Frailty declared a medical condition

Evelyn Lewin

5/08/2019 4:11:51 PM

Research has revealed frailty, which affects quality of life and risk of death, is not an inevitable part of ageing.

Frailty in older people.
Women are more likely than men to develop frailty

‘Frailty is a syndrome in itself.’
That is Professor Danny Liew, Chair of Clinical Outcomes Research at the School of Public Health and Preventive Medicine at Monash University, and senior author of a landmark new paper on this issue.
Published in the Journal of the American Medical Association (JAMA) Network Open, it is the first global study to estimate the likelihood of community-dwelling older patients developing frailty. It found that 4.3% of community-dwelling people aged over 60 will develop frailty per year, and with it a potentially lower quality of life and higher risk of death.
Professor Liew’s team analysed 46 studies of more than 120,000 people aged over 60 across 28 countries and found that, among nonfrail individuals who survived a median follow-up of three years, 13.6% became frail, with the pooled incidence rate being 43.4 cases per 1000 person-years.
They also discovered that women were more likely than men to develop frailty and that, in people aged over 60, 4.3% will develop frailty per year.
Professor Liew told newsGP he was taken aback by the results.
‘I honestly didn’t think it would be that high as an incidence measure for frailty among community- living people [aged 60 plus],’ he said.
‘Having said that, this is the first study that’s looked into it on a global scale so we didn’t have anything to reference against till now.’
He was also surprised by predictions of future frailty in the population.
‘These meta-analysis results suggest that, among those who are not presently frail, there is a fairly high probability that they will become so in the next year,’ he said, adding that this can have serious consequences.
‘Frailty is a bad prognostic factor for a lot of things.’
Adverse effects include an increased risk of hospitalisation and institutionalisation, poorer outcomes post-hospitalisation, and higher mortality rates.
There is no current ‘gold standard’ definition of frailty, but it tends to be regarded as a condition that meets three of five criteria, which is how it was measured in this new study.
These criteria are:

  • Low physical activity
  • Weak grip strength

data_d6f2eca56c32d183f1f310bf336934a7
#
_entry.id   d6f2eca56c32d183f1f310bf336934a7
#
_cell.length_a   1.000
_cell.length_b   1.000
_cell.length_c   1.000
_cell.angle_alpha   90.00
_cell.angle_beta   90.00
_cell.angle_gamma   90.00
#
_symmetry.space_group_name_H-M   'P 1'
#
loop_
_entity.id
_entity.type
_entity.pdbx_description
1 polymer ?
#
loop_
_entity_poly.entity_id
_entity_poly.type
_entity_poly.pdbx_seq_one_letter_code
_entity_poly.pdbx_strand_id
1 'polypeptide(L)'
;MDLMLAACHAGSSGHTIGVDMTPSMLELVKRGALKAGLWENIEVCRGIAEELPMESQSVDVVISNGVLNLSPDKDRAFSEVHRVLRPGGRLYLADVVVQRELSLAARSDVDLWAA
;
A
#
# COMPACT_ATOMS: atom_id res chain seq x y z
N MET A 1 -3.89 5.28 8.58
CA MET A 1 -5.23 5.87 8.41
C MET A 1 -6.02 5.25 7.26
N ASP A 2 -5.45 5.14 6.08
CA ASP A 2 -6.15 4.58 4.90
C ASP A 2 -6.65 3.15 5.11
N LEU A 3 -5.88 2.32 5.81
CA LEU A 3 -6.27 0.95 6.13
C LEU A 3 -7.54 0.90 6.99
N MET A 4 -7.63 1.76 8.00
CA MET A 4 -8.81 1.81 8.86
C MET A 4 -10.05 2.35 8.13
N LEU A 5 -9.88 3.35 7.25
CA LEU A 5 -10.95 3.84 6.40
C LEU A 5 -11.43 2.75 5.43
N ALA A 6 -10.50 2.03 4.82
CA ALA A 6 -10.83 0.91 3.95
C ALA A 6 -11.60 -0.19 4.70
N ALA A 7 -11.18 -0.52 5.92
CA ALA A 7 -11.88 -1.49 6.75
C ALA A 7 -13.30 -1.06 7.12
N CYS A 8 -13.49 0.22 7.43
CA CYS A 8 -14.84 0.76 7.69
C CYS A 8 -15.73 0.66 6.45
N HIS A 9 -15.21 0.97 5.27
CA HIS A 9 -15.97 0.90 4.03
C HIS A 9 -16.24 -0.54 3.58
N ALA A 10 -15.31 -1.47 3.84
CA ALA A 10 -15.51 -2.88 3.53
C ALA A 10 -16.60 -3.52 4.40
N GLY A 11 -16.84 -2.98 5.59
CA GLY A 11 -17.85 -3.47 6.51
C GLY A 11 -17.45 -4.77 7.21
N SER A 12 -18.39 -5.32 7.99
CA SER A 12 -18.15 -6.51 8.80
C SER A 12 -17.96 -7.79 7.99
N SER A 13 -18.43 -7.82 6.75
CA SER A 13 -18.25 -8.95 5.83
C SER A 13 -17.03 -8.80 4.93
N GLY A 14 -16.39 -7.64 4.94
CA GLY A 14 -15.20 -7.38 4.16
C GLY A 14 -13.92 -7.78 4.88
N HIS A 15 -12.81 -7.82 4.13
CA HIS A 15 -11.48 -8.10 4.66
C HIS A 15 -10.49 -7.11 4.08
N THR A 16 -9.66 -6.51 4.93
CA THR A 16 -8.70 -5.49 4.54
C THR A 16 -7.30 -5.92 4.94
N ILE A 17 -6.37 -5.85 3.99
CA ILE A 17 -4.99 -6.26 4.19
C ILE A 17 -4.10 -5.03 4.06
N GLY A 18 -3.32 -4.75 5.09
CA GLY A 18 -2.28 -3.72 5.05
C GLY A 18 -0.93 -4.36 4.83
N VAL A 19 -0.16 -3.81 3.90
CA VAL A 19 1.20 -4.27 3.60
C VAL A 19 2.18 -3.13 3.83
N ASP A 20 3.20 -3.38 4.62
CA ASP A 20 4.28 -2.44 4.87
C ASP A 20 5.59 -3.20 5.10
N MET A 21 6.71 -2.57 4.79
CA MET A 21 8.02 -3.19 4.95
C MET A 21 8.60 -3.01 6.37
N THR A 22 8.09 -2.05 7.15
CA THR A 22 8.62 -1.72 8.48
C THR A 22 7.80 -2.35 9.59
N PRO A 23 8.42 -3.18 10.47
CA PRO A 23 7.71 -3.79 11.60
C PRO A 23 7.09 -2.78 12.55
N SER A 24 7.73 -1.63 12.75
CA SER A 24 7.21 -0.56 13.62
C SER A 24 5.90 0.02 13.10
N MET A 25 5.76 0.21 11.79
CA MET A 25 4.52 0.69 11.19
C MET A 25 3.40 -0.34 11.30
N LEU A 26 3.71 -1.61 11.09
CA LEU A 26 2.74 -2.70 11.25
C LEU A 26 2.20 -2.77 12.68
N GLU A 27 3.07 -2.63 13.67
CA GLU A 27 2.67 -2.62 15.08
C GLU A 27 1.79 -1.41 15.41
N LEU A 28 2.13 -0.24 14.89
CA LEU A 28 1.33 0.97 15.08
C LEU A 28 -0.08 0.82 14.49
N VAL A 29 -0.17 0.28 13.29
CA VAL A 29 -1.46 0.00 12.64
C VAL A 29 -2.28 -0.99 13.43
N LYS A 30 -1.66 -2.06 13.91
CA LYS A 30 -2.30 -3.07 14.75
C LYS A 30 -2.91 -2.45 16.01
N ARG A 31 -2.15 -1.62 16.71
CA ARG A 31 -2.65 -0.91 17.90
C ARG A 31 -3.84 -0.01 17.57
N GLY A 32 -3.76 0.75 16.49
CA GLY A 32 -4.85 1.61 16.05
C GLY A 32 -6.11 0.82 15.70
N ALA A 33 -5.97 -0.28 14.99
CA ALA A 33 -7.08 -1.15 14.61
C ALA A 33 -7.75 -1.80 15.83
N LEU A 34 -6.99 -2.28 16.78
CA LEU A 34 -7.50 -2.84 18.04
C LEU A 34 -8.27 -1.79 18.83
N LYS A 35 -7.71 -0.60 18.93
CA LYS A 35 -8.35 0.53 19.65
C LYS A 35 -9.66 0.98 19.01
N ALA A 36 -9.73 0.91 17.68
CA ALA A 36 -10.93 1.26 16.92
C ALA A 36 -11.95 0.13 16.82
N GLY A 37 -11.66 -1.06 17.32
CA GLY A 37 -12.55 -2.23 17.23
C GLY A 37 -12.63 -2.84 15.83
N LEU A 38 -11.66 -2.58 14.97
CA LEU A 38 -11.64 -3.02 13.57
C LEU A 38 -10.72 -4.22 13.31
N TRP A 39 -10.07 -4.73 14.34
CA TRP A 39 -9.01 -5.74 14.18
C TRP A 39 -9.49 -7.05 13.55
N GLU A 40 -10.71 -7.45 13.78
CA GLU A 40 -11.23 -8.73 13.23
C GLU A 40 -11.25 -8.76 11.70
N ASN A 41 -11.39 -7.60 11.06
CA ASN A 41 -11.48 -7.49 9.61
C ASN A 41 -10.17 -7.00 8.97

• Low energy
  • Slow walking speed
  • Non-deliberate weight loss
While these results may seem surprising, Professor Liew said an important consideration when managing the condition is that natural remission of frailty is both possible, and common.

Professor-Danny-Liew-Hero.jpgProfessor Danny Liew believes that frailty can be defined as a medical condition rather than a natural consequence of ageing.
‘The saving grace is that it is a dynamic condition; people are not necessarily always going to be frail,’ he said.
‘In other words, people can move into and out of the condition.  
‘The second [saving grace] is that both in terms of recovery as well as preventive capacity, there are things people can do to avert progression towards frailty.’
Professor Liew says the two factors most supported by evidence to help avert frailty are strength training and protein supplementation.Other factors that have less evidence, but which may also help, include mild to moderate intensity exercise and cognitive training.
‘I think we can’t go wrong with clinicians prescribing good physical activity, within reason, to older people – as long as they stay safe with the activities they take up,’ Professor Liew said.
‘We all know that maintaining physical activity is good for function.’
Professor Dimity Pond, a GP with a special interest in aged care and dementia, told newsGP that over the past 12 months, her practice has implemented a ‘frailty scale’ which is used when performing health assessments for patients aged over 75.
The scale ranges from one – which is ‘very fit’, to nine – which refers to patients who are terminally ill.
A score of six represents being ‘moderately frail’ and refers to patients who need help with all outside activities and with keeping house. Such patients may also have trouble with stairs and need help with bathing, and might need minimal assistance (such as cueing) with dressing.
Professor Pond says patients that score six or more receive a home visit from their practice nurse, and a follow up care plan if needed, and that around one in ten patients aged over 75 are assessed according to this criteria as requiring ‘extra attention’.
Professor Pond says such attention can not only improve patient outcomes, but also help with reversible factors.
‘There are things you can do [to help reverse frailty] so we obviously need to take that opportunity and help people,’ she said.
Professor Liew believes the takeaway message of this new research for GPs is to acknowledge and recognise frailty as a syndrome in itself, and that it is not an inevitable consequence of ageing.
There is also a need to realise there are preventive components to the condition, along with a capacity for recovery.
‘Given the rapidly ageing population – and age being the main driver of frailty – the condition is going to be a lot more common as we move into the future,’ said Professor Liew.
‘That’s why we need to address it.’
The RACGP’s Medical care of older persons in residential aged care facilities, (The Silver Book), is due to be launched at GP19 and includes recommendations on how to measure frailty.

Ageing population Frailty Geriatrics Old age

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